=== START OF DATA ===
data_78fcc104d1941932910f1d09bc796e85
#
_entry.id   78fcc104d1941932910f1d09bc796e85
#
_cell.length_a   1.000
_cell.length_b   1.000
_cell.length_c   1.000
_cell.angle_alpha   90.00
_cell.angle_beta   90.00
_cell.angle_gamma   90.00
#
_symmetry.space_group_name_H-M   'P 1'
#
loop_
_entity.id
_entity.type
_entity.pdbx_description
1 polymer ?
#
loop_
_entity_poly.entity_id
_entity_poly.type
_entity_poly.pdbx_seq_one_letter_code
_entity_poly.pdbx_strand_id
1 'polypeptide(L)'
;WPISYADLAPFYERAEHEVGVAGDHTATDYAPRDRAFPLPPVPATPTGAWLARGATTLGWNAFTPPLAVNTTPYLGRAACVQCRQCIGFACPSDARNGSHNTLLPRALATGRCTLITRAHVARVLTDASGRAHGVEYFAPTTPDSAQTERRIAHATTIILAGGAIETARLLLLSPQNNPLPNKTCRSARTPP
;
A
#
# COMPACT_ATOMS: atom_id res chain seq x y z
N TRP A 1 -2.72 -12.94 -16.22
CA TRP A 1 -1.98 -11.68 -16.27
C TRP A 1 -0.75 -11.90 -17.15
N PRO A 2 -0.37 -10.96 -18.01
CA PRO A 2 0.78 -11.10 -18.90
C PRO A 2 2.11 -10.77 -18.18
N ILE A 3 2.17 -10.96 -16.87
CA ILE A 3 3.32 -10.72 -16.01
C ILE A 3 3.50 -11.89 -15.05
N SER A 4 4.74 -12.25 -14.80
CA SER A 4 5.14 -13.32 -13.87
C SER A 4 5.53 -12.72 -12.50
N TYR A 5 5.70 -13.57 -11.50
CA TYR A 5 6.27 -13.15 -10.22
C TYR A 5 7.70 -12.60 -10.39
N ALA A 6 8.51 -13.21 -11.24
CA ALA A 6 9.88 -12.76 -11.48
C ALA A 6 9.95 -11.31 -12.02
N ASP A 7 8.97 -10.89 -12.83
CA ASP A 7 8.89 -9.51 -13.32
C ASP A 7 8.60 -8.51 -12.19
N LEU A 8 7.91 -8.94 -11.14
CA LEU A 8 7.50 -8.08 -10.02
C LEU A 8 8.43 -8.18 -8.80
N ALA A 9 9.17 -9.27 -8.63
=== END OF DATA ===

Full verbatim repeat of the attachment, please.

data_78fcc104d1941932910f1d09bc796e85
#
_entry.id   78fcc104d1941932910f1d09bc796e85
#
_cell.length_a   1.000
_cell.length_b   1.000
_cell.length_c   1.000
_cell.angle_alpha   90.00
_cell.angle_beta   90.00
_cell.angle_gamma   90.00
#
_symmetry.space_group_name_H-M   'P 1'
#
loop_
_entity.id
_entity.type
_entity.pdbx_description
1 polymer ?
#
loop_
_entity_poly.entity_id
_entity_poly.type
_entity_poly.pdbx_seq_one_letter_code
_entity_poly.pdbx_strand_id
1 'polypeptide(L)'
;WPISYADLAPFYERAEHEVGVAGDHTATDYAPRDRAFPLPPVPATPTGAWLARGATTLGWNAFTPPLAVNTTPYLGRAACVQCRQCIGFACPSDARNGSHNTLLPRALATGRCTLITRAHVARVLTDASGRAHGVEYFAPTTPDSAQTERRIAHATTIILAGGAIETARLLLLSPQNNPLPNKTCRSARTPP
;
A
#
# COMPACT_ATOMS: atom_id res chain seq x y z
N TRP A 1 -2.72 -12.94 -16.22
CA TRP A 1 -1.98 -11.68 -16.27
C TRP A 1 -0.75 -11.90 -17.15
N PRO A 2 -0.37 -10.96 -18.01
CA PRO A 2 0.78 -11.10 -18.90
C PRO A 2 2.11 -10.77 -18.18
N ILE A 3 2.17 -10.96 -16.87
CA ILE A 3 3.32 -10.72 -16.01
C ILE A 3 3.50 -11.89 -15.05
N SER A 4 4.74 -12.25 -14.80
CA SER A 4 5.14 -13.32 -13.87
C SER A 4 5.53 -12.72 -12.50
N TYR A 5 5.70 -13.57 -11.50
CA TYR A 5 6.27 -13.15 -10.22
C TYR A 5 7.70 -12.60 -10.39
N ALA A 6 8.51 -13.21 -11.24
CA ALA A 6 9.88 -12.76 -11.48
C ALA A 6 9.95 -11.31 -12.02
N ASP A 7 8.97 -10.89 -12.83
CA ASP A 7 8.89 -9.51 -13.32
C ASP A 7 8.60 -8.51 -12.19
N LEU A 8 7.91 -8.94 -11.14
CA LEU A 8 7.50 -8.08 -10.02
C LEU A 8 8.43 -8.18 -8.80
N ALA A 9 9.17 -9.27 -8.63